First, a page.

Norrsken is the Swedish word for Nordic Light – Aurora Borealis. And the name is aptly chosen for this ambitious Swedish non-profit organization aiming to create a world optimized for both people and the planet. Founded in 2016 by Klarna co-founder Niklas Adalberth, it describes itself as “an ecosystem” consisting of Norrsken House, a co-working space for over 350 impact entrepreneurs in Stockholm, and the seed fund Norrsken Founders Fund, investing in companies with the potential to radically improve the world.
– Our way of doing this is by enabling tech entrepreneurs who have a clear impact goal and viable business model to tackle the most pressing global challenges. Our rock stars are impact unicorns that are geared towards affecting people’s lives positively, while generating healthy profits, Funda Sezgi explains.
Housed in an old tramway building, Norrsken’s head office and co-working space is located in an old tramway building at the heart of Stockholm, now turned into Europe’s largest hub for the combination of impact, technology and entrepreneurship. The many lush plants and greenery in the otherwise raw and industrial setting creates a sense that you are entering into a hothouse.
– Well, there’s a lot of thought behind this. Stockholm has become something of a hothouse for turning new technology into profitable business – and we want this to spill over onto impact tech entrepreneurs, says Funda Sezgi, who prior to becoming coo was in charge of the Norrsken House and is now driving its expansion to new markets. – In ten years’ time, I hope that Norrsken has contributed to creating many companies that have had a clear impact on solving some of the major global challenges of today, she continues.
“Stockholm is unique”
Raised in Turkey and having lived in Melbourne, Lund, Barcelona, Seville and San Francisco before moving to Stockholm, Funda Sezgi has a truly international background. But, she says that she finds Stockholm “unique”. – There is so much energy here, which I think is one reason why Stockholm produces the highest number of unicorns per capita than any other global city, apart from Silicon Valley. Stockholm has developed a human, social, educational and corporate infrastructure that supports start-ups. And with the kind of spotlight that Stockholm has attracted through the many success stories it has created, this also fuels more investment, while it also attracts foreign talents to the city, Funda Sezgi says.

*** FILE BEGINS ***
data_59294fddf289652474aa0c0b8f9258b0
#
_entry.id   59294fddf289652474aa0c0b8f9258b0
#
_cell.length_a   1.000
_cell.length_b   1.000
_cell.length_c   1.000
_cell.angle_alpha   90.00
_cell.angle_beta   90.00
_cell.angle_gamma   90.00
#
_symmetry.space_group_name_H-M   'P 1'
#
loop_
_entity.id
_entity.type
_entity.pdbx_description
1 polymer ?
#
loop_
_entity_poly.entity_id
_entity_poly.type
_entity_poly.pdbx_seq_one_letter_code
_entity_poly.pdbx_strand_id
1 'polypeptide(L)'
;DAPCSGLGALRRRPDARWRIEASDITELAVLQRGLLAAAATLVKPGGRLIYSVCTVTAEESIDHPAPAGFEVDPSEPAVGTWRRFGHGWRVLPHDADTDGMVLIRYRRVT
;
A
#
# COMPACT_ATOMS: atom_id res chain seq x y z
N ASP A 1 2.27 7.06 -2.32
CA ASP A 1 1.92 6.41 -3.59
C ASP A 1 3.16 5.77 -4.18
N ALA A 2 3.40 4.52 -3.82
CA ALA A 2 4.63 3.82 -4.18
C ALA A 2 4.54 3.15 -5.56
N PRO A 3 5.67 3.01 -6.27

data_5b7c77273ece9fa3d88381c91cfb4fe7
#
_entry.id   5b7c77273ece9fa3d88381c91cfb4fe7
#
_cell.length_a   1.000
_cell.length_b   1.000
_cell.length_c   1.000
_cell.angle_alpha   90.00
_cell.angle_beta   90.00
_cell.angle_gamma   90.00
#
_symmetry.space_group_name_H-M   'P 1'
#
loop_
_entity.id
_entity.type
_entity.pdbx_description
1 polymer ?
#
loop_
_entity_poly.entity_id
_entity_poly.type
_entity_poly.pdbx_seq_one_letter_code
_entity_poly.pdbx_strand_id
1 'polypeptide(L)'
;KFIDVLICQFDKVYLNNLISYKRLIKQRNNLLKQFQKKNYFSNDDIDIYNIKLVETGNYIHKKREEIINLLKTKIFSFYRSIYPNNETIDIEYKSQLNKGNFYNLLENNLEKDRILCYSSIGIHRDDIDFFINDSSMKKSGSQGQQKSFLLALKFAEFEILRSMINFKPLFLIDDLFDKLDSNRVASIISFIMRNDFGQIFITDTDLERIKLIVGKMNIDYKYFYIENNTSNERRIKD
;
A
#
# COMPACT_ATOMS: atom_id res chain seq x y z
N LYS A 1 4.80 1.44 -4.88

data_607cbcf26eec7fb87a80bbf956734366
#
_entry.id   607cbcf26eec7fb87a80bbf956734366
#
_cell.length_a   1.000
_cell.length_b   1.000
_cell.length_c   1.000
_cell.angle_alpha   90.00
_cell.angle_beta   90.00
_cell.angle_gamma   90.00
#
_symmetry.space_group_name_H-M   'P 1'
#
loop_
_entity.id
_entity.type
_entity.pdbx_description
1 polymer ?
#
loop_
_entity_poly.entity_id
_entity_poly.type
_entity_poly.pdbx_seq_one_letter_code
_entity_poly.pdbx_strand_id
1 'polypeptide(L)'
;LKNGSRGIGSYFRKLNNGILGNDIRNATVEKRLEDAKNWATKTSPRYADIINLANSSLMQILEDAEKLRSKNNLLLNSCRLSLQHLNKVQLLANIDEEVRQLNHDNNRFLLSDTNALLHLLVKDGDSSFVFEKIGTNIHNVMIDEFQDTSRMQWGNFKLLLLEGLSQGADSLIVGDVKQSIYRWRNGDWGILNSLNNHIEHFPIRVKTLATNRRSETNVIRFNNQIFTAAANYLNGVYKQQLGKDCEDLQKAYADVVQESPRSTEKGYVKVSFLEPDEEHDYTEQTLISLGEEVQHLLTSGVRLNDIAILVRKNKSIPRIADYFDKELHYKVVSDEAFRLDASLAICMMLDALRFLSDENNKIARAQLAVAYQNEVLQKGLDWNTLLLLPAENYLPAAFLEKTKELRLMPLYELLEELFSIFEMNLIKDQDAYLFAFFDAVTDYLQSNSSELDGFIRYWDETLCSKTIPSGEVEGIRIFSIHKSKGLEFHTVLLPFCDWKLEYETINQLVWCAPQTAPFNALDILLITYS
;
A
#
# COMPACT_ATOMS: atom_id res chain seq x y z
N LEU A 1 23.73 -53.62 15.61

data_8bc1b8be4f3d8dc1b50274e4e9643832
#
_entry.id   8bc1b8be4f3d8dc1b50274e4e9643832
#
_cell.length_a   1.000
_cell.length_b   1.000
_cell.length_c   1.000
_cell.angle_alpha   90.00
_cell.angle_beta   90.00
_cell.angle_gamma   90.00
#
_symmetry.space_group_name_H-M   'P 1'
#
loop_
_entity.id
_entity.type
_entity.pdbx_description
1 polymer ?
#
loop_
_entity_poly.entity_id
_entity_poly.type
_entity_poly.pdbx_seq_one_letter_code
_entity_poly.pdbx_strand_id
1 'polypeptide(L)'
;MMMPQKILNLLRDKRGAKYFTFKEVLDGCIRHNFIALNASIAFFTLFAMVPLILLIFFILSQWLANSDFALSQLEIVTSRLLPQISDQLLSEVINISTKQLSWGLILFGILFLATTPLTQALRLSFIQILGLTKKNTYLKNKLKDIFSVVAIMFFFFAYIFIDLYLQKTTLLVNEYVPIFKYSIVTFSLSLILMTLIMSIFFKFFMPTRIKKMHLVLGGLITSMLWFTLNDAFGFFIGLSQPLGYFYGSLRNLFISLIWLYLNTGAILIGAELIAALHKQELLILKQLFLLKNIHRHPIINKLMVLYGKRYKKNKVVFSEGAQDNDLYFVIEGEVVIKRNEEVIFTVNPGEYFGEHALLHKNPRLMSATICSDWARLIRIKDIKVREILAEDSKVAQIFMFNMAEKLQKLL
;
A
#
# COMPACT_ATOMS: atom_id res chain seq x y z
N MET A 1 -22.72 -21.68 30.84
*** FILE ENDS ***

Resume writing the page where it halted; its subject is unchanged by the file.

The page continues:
– As we’re now in the process of internationalizing our operations, Stockholm will serve as a role model for what we will do in other markets. Currently we’re looking at locations like London, where there is a lot of capital, and Kigali in Rwanda, where there’s a real need and we can make a change. Our focus is on Europe and Africa with the aim of creating 25 houses like the one we currently have in Stockholm.
Funda Sezgi is not only a great fan of Stockholm for business – but also for pleasure. – Stockholm is wonderful with so much nature integrated into the city. I love just walking around, looking at the many beautiful buildings and enjoying the contrast between old and new.
– One of the things that I love most about the culture here is that people are ambitious, curious and critical thinkers. You are appreciated for your competence and also surrounded by competent people. It’s the first time that I live somewhere, where being a foreigner and a female has not worked to my disadvantage. On the contrary I would say.
– In fact, I’m always so enthusiastic when I talk about Stockholm to my family and friends abroad that I have a constant flow of visitors. But I love that – and showing off my new hometown, Funda Sezgi says.
This article was first featured in our Annual Report for 2018 which can be downloaded here.